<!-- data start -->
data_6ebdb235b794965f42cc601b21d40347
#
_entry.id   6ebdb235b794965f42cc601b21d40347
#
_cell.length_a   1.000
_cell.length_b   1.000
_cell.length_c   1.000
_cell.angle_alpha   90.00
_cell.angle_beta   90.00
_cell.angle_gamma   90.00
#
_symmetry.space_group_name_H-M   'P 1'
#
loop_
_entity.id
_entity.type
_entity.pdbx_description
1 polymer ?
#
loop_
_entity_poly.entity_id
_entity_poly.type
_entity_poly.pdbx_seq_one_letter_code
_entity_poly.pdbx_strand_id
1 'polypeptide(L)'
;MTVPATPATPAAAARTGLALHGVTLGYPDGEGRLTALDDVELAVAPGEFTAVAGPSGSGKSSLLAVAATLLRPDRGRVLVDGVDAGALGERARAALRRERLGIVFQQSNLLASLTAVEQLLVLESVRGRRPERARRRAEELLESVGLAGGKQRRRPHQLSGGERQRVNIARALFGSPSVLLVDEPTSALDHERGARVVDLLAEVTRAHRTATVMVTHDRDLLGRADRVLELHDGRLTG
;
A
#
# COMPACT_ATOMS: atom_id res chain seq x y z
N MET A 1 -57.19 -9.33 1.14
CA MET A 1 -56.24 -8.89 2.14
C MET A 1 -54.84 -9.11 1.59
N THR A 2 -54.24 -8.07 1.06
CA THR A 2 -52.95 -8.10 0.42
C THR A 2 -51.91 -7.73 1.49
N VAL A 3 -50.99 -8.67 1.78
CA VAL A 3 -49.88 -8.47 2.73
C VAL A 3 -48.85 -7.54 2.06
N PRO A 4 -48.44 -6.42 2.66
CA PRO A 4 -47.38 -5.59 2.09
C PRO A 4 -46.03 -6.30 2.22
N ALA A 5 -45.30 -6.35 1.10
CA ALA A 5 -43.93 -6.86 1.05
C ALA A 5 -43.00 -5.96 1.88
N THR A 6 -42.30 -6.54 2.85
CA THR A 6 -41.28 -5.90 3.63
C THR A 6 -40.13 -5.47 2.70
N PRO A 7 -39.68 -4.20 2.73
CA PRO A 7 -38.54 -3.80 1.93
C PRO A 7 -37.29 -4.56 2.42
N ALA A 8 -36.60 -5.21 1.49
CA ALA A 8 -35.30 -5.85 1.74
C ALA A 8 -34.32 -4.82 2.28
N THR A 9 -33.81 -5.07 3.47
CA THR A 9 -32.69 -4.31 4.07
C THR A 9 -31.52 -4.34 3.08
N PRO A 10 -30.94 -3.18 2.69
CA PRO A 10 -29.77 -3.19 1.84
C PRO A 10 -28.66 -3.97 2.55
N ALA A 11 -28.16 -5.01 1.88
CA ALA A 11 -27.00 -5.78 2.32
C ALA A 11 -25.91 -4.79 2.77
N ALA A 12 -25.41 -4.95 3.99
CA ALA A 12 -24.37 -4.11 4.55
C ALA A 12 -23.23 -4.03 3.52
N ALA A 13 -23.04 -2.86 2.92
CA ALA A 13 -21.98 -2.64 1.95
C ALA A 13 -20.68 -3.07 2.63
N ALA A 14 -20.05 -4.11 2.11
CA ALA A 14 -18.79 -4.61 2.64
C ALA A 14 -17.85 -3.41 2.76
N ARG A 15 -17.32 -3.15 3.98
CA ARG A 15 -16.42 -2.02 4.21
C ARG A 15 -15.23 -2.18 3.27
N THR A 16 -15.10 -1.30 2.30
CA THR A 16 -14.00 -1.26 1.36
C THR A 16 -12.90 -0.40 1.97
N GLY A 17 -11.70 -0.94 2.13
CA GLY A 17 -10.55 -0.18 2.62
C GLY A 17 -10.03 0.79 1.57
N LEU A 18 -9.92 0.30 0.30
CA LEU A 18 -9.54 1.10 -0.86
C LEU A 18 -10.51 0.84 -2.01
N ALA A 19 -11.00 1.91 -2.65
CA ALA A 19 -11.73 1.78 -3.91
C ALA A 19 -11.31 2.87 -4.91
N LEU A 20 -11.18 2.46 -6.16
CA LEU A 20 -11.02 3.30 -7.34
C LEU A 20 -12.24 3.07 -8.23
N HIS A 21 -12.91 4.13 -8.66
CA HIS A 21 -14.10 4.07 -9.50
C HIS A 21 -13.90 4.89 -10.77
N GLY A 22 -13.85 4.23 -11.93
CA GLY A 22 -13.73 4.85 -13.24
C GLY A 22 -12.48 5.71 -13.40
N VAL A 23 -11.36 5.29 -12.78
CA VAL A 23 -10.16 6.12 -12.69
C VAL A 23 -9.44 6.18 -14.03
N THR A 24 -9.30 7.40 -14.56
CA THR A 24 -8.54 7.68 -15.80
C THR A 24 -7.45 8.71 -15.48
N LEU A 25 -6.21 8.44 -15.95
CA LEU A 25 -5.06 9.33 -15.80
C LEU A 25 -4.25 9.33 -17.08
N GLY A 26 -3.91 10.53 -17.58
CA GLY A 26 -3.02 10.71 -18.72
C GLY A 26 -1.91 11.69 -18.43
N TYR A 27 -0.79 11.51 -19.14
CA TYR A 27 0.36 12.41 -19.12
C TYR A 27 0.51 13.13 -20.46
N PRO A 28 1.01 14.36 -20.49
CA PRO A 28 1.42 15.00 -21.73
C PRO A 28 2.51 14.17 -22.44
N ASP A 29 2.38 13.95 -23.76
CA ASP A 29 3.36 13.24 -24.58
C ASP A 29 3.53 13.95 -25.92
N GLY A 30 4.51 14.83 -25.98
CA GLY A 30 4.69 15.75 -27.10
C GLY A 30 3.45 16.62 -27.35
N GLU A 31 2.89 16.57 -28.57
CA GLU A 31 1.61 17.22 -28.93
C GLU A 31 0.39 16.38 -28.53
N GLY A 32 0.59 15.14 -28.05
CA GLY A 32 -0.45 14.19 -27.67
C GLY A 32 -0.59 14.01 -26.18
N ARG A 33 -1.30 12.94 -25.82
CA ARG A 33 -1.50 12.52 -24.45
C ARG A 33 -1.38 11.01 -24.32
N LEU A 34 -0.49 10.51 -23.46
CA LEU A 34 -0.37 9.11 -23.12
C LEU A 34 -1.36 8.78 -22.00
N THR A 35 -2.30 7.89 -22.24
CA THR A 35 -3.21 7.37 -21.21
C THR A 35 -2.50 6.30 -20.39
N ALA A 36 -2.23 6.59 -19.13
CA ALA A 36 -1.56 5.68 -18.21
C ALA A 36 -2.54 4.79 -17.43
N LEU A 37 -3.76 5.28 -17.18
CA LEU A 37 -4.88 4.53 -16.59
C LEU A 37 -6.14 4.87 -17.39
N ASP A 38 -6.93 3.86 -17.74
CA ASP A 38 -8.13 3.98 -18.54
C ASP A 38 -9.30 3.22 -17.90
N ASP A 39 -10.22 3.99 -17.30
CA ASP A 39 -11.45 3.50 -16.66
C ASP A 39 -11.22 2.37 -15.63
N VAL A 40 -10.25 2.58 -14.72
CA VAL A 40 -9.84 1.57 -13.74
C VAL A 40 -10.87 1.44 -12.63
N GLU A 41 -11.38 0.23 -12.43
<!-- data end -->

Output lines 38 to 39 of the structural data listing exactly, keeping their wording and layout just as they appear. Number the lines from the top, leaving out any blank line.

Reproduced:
CA VAL A 3 -49.88 -8.47 2.73
C VAL A 3 -48.85 -7.54 2.06